Luke 23: 33-43
When they came to the place that is called The Skull, they crucified Jesus there with the criminals, one on his right and one on his left. Then Jesus said, ‘Father, forgive them; for they do not know what they are doing.’ And they cast lots to divide his clothing. And the people stood by, watching; but the leaders scoffed at him, saying, ‘He saved others; let him save himself if he is the Messiah of God, his chosen one!’ The soldiers also mocked him, coming up and offering him sour wine, and saying, ‘If you are the King of the Jews, save yourself!’ There was also an inscription over him, ‘This is the King of the Jews.’ One of the criminals who were hanged there kept deriding him and saying, ‘Are you not the Messiah? Save yourself and us!’ But the other rebuked him, saying, ‘Do you not fear God, since you are under the same sentence of condemnation? And we indeed have been condemned justly, for we are getting what we deserve for our deeds, but this man has done nothing wrong.’ Then he said, ‘Jesus, remember me when you come into your kingdom.’ He replied, ‘Truly I tell you, today you will be with me in Paradise.’
Luke 21: 5-18
When some were speaking about the temple, how it was adorned with beautiful stones and gifts dedicated to God, he said, “As for these things that you see, the days will come when not one stone will be left upon another; all will be thrown down.” They asked him, “Teacher, when will this be, and what will be the sign that this is about to take place?” And he said, “Beware that you are not led astray; for many will come in my name and say, ‘I am he!’ and, ‘The time is near!’ Do not go after them. “When you hear of wars and insurrections, do not be terrified; for these things must take place first, but the end will not follow immediately.” 1Then he said to them, “Nation will rise against nation, and kingdom against kingdom; there will be great earthquakes, and in various places famines and plagues; and there will be dreadful portents and great signs from heaven. “But before all this occurs, they will arrest you and persecute you; they will hand you over to synagogues and prisons, and you will be brought before kings and governors because of my name. This will give you an opportunity to testify. So make up your minds not to prepare your defense in advance; for I will give you words and a wisdom that none of your opponents will be able to withstand or contradict. You will be betrayed even by parents and brothers, by relatives and friends; and they will put some of you to death. You will be hated by all because of my name. But not a hair of your head will perish.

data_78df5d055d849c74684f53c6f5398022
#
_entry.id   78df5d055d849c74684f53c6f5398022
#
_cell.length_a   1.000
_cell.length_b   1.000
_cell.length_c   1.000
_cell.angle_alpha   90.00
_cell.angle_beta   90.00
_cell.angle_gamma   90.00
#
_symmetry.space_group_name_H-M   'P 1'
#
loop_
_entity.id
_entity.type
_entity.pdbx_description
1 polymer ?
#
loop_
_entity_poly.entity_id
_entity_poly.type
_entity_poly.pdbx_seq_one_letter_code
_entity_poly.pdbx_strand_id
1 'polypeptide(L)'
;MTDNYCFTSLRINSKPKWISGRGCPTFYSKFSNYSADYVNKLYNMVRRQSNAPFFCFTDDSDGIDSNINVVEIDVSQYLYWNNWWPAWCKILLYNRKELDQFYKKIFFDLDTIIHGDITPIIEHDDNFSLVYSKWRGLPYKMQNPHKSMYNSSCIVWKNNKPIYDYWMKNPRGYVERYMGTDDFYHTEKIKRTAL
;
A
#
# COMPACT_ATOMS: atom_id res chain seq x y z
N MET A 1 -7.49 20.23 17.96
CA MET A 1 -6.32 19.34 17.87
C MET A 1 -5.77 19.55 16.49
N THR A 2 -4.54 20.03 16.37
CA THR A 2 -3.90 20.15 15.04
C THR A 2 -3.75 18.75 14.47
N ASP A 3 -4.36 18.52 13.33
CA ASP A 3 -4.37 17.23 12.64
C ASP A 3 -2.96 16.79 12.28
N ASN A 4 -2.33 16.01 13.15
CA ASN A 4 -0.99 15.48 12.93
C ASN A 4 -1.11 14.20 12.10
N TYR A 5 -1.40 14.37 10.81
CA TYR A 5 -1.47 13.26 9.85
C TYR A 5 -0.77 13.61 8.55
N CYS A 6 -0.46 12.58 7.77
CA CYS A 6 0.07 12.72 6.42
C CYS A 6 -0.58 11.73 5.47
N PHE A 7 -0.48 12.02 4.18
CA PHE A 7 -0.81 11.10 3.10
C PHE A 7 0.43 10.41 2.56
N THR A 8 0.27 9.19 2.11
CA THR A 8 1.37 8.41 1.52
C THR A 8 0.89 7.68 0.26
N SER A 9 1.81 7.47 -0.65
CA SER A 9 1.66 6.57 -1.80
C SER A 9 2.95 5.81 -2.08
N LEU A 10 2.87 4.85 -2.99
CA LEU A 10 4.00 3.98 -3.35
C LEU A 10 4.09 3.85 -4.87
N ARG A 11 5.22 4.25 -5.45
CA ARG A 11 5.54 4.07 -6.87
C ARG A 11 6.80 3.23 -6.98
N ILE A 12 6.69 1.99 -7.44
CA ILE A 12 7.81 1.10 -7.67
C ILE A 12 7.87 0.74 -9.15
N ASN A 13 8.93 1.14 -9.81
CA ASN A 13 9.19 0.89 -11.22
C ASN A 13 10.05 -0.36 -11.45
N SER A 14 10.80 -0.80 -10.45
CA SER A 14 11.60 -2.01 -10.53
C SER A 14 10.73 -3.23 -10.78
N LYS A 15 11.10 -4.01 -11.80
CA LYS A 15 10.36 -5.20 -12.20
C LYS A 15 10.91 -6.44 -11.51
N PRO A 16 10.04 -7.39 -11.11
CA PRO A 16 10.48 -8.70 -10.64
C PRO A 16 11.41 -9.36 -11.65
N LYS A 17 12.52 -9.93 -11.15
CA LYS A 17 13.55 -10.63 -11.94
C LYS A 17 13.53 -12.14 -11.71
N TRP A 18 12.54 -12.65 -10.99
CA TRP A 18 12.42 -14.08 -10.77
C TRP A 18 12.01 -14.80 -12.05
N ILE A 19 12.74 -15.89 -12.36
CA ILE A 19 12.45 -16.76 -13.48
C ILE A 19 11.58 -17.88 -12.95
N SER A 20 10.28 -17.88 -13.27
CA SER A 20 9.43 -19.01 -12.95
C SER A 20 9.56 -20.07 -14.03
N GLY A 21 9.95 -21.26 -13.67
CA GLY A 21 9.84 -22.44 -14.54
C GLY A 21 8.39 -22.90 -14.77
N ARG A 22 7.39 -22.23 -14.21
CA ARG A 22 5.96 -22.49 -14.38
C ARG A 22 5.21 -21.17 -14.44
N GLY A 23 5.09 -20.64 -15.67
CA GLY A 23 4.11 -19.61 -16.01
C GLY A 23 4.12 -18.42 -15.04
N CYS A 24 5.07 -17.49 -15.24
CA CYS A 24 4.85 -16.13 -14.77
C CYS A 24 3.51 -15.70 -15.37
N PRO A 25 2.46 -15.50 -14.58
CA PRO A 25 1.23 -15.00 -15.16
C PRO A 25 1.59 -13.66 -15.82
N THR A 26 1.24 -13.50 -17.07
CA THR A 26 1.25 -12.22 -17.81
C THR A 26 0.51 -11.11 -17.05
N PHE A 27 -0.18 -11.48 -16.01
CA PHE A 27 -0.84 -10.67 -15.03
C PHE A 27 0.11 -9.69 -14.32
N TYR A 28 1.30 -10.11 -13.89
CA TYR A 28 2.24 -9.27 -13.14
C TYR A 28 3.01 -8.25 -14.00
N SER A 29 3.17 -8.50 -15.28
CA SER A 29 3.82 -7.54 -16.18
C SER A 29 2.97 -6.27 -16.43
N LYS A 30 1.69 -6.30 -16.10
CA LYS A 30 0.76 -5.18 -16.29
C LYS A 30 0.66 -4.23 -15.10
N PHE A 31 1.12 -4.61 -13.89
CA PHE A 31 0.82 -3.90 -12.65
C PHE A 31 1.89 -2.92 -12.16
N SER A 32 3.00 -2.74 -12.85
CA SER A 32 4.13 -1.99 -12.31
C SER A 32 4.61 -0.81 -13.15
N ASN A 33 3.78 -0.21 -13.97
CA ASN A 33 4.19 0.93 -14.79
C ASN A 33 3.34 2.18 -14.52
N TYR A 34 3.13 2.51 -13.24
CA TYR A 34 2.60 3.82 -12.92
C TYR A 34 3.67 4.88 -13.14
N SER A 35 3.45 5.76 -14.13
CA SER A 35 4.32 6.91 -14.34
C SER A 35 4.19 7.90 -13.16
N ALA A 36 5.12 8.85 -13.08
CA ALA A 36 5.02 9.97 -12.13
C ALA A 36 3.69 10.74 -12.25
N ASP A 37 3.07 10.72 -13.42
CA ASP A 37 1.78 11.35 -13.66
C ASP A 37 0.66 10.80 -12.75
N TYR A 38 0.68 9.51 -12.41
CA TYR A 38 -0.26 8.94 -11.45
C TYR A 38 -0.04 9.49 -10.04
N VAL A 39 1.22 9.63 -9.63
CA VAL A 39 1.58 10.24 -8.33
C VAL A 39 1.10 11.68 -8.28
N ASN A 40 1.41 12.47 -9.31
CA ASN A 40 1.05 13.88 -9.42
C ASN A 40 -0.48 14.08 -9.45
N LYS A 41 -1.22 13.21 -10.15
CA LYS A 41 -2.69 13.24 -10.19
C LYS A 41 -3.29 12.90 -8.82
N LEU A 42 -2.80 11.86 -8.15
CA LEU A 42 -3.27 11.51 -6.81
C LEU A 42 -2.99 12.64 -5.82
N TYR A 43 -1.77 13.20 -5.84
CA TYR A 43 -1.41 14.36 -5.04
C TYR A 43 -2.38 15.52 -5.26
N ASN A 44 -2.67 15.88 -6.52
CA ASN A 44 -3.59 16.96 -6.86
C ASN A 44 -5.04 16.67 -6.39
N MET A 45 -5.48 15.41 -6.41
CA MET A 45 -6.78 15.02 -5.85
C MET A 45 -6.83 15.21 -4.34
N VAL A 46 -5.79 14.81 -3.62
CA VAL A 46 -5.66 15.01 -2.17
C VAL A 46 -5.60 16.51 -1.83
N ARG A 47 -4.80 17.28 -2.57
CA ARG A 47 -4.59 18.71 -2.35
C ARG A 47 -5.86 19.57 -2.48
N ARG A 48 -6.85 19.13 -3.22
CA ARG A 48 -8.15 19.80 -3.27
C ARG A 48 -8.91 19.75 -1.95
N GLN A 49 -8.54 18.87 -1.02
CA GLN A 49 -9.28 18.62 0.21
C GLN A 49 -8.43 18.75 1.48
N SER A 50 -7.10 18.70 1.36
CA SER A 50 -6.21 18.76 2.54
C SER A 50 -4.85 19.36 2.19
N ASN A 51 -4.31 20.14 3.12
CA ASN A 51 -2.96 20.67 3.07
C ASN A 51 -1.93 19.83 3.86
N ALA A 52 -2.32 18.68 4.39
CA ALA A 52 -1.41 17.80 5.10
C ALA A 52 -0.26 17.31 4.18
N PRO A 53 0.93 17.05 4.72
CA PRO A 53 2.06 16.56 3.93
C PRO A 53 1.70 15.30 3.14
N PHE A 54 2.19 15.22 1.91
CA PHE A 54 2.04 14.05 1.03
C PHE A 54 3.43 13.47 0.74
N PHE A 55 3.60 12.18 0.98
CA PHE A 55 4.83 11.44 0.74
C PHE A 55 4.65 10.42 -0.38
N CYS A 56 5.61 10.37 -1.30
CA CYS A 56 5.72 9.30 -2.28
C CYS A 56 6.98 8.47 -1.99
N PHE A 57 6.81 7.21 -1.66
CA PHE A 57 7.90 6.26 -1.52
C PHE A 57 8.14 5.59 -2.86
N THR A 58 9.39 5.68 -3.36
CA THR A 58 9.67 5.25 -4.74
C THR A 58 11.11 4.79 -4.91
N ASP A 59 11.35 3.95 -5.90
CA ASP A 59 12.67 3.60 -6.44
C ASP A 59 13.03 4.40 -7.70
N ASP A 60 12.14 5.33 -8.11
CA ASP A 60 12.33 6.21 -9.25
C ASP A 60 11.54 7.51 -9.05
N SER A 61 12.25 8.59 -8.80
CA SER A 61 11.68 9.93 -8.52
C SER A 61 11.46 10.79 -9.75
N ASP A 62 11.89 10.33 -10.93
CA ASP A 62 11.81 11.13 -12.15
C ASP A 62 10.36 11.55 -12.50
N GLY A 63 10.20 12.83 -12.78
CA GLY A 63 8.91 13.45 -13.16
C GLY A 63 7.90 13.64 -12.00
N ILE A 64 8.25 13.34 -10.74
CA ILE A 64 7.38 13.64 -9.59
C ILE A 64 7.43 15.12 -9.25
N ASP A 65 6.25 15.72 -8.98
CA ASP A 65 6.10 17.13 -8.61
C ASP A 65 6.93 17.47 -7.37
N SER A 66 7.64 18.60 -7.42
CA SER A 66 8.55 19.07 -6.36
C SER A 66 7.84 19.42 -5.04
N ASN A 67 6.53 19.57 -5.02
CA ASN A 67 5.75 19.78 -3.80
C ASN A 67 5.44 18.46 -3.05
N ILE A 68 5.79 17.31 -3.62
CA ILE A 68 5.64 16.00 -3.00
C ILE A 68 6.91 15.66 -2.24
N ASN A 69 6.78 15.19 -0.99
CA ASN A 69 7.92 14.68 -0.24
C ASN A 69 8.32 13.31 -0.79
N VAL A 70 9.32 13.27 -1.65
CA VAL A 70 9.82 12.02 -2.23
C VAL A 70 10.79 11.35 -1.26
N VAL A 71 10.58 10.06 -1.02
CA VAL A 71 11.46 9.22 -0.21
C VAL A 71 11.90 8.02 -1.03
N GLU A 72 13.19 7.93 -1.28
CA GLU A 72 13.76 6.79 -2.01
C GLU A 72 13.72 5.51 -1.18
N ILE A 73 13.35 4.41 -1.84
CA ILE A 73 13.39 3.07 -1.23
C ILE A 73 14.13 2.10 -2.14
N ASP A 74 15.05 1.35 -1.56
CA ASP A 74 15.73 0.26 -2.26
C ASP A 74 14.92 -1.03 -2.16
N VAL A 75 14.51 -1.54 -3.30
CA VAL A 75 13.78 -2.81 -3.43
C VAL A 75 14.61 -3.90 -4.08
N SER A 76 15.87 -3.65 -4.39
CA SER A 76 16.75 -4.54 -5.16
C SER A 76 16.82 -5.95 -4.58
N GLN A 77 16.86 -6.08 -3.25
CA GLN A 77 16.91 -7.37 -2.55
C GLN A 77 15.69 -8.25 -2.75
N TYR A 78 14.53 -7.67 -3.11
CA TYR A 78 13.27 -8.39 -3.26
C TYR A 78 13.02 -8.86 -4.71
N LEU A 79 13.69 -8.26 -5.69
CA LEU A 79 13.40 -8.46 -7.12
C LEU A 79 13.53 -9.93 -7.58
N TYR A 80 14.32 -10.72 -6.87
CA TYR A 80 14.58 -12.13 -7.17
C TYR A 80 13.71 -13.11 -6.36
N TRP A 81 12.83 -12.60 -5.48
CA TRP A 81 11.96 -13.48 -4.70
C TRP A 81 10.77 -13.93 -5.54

More than anything else in my life, the thing that I most want to learn and live, --deep down in my bones, in my core, is to trust God. To know that I am loved unconditionally, to believe that I’m not in the universe alone.
And I’ve had just enough of a glimpse of that -- a sweet, precious taste of it -- to know that when I do live in this trust, those moments of my life are radically different. To trust ever more deeply would change my life. I’d live in less fear and more love.
In the second year of King Darius, in the seventh month, on the twenty-first day of the month, the word of the Lord came by the prophet Haggai, saying: Speak now to Zerubbabel son of Shealtiel, governor of Judah, and to Joshua son of Jehozadak, the high priest, and to the remnant of the people, and say, Who is left among you that saw this house in its former glory? How does it look to you now? Is it not in your sight as nothing? Yet now take courage, O Zerubbabel, says the Lord; take courage, O Joshua, son of Jehozadak, the high priest; take courage, all you people of the land, says the Lord; work, for I am with you, says the Lord of hosts, according to the promise that I made you when you came out of Egypt. My spirit abides among you; do not fear. For thus says the Lord of hosts: Once again, in a little while, I will shake the heavens and the earth and the sea and the dry land; and I will shake all the nations, so that the treasure of all nations shall come, and I will fill this house with splendor, says the Lord of hosts. The silver is mine, and the gold is mine, says the Lord of hosts. The latter splendor of this house shall be greater than the former, says the Lord of hosts; and in this place I will give prosperity, says the Lord of hosts.